From the LA Times, we have a story that I doubt will get much play outside of that particular newspaper because the usual suspects continue to want to blame all the New Orleans Katrina woes on the President. The newspaper reports:
Soil Failure, Not Overflow, Cited in Levee Breaches
Separate investigative teams reach conclusions that are at odds with the original explanation.
The levee breaches along two major canals that flooded New Orleans after Hurricane Katrina resulted from massive soil failures under concrete storm walls, not from hurricane surges that sent water over the tops of the walls as Army officials initially said, according to teams of investigators who have examined evidence in the last week.
The findings appear to chip away at the simple story that the storm surge was much larger and higher than the walls were designed to handle, though investigators caution that it is too early to blame design or construction.
“No question there was soil failures,” said Peter G. Nicholson, a University of Hawaii engineering professor who is leading an investigation for the American Society of Civil Engineers. “But we can’t speculate whether it was a construction, material or design flaw.”
If soil problems are widespread in New Orleans’ 350 miles of protective levees, then upgrading the system to protect against hurricanes more powerful than Katrina could require a major investment.
Immediately after the storm, the Army Corps of Engineers thought that a surge from Lake Pontchartrain had moved up drainage canals in the city and overflowed concrete storm walls, eroding foundations and leading to the breaches.
Investigators have found no evidence of such overflow and foundational scouring at the breaches in the London Avenue and 17th Street canals, two main failures behind the central New Orleans flooding. In fact, in one case, water marks are a full 2 1/2 feet below the tops of the walls.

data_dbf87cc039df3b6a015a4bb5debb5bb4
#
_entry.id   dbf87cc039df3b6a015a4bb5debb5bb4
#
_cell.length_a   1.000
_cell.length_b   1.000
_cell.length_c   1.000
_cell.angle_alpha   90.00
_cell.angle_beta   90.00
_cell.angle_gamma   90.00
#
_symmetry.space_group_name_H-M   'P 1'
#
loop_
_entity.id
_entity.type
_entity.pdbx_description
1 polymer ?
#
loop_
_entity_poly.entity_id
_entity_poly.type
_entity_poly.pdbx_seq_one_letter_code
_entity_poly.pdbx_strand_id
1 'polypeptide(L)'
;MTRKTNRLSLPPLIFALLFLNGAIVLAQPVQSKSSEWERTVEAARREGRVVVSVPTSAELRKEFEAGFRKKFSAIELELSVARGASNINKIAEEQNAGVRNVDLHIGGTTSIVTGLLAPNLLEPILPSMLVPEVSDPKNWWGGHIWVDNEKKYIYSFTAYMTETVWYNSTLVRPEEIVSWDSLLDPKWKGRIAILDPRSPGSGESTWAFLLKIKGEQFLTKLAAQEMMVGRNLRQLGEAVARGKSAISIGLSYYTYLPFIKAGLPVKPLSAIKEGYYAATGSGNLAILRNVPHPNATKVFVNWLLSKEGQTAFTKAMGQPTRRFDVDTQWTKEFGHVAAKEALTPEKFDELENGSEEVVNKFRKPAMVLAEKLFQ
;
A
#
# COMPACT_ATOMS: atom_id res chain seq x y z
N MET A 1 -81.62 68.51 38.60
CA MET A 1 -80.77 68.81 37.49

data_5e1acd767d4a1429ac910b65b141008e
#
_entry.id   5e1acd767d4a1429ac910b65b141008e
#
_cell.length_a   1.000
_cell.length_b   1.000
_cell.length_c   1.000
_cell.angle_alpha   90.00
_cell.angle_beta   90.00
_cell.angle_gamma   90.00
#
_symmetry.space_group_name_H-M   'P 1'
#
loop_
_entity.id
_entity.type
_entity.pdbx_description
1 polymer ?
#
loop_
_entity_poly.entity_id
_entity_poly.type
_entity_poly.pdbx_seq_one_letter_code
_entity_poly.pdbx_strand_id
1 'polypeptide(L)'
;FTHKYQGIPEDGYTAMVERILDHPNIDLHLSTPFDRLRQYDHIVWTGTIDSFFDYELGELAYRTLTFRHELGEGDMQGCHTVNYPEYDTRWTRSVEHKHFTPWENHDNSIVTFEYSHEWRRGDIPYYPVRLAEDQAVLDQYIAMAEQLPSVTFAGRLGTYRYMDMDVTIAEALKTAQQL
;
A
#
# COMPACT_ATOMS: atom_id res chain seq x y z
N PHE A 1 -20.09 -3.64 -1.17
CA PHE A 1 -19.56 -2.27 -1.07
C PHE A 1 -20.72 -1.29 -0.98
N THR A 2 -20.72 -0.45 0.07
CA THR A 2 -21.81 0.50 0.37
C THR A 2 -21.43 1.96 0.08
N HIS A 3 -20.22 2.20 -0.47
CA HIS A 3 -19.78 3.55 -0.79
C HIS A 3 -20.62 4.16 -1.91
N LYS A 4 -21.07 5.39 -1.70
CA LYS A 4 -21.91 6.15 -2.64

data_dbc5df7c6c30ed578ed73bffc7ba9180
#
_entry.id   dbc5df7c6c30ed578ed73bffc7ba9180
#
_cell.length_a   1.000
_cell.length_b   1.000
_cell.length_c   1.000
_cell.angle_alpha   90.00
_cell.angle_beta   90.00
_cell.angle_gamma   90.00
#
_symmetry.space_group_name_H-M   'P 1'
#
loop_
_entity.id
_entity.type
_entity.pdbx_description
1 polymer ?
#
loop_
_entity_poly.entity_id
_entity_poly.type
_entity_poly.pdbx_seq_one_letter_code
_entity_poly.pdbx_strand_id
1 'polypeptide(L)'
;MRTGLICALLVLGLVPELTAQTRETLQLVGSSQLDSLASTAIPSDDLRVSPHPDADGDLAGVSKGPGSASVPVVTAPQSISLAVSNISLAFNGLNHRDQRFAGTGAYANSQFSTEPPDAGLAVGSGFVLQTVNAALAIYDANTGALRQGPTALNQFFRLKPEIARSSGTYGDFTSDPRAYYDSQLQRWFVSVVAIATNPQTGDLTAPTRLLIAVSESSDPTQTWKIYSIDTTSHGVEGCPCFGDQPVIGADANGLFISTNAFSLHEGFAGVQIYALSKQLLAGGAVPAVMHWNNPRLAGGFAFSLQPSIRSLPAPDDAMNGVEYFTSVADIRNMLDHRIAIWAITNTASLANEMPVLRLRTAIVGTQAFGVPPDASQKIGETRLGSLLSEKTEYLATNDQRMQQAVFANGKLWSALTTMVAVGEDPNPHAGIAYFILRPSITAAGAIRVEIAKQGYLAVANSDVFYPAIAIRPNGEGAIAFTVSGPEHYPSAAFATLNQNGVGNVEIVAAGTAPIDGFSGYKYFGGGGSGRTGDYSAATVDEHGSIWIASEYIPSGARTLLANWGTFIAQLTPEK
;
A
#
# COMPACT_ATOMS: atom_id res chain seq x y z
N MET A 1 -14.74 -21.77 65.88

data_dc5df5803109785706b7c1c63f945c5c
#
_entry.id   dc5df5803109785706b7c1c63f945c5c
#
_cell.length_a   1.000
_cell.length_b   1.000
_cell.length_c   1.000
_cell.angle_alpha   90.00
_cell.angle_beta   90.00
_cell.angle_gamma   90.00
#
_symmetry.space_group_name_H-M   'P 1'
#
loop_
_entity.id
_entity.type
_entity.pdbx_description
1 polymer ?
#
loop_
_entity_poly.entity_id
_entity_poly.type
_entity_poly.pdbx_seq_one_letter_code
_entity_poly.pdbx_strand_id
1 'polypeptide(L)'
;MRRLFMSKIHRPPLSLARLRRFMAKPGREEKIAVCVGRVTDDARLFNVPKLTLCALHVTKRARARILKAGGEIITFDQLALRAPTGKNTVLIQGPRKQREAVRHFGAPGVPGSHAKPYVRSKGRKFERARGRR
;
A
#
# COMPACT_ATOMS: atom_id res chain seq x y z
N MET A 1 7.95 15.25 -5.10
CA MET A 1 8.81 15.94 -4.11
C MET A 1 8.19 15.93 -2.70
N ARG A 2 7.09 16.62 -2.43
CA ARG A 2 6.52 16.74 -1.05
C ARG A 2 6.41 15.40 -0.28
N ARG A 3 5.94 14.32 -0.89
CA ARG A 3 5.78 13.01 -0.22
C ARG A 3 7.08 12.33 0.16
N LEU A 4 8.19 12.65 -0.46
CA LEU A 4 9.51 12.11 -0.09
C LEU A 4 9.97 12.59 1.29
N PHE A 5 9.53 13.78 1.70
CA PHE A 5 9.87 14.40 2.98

Instead, investigators have found strong evidence that the soil structure was too weak for the pressure of the water, wind and waves.
Soil failure is like pushing on a chocolate cake that is sitting on a plate: At first the cake sticks to the plate, but if you push hard enough the gloppy structure eventually moves, said Raymond B. Seed, an engineering professor at UC Berkeley who is leading a separate National Science Foundation investigation of the levee breaches.
So far, Seed thinks the failure of the soil structure initiated the breaches at London Avenue and 17th Street. The levees were constructed on “particularly unfavorable” foundations of organic peat, which is both compressible and weak, he said.
This shows the foolishness of making snap judgments about fault in the immediate aftermath of a catastrophe. The experts, both locally and at FEMA, had concluded that based on water levels at the levees the city would be safe from a systemic failure and widespread flooding. That resulted in the cheery prognoses offered by Michael Brown, Ray Nagin, and others on the Monday of the levee failures. No one knew that the levees had base design deficiencies, nor could they tell until after the levees failed. That does not let Louisiana or New Orleans off the hook for not properly evacuating the city in accordance to its plans, but it at least shows why the concern dropped after Katrina passed through the area.
Yep. While Ed’s analysis is spot on, I also have a big complaint with the media, who engaged in premature conclusion-based reporting – the conclusion being that the reason these levees were breached were because the funding for them had been cut by the Bush administration (even though the funding issues went back decades) – just days after the levees broke, prior to any formal investigations into the matter. This is what happens when you’ve got a story-hungry media hell bent on being “the first” to report “breaking news” – not to mention that I’m sure there were more than a few reporters who wanted to be able to pin the levee breaks on the (understandably) media-unfriendly Bush administration.
(Cross-posted at Blogs For Bush)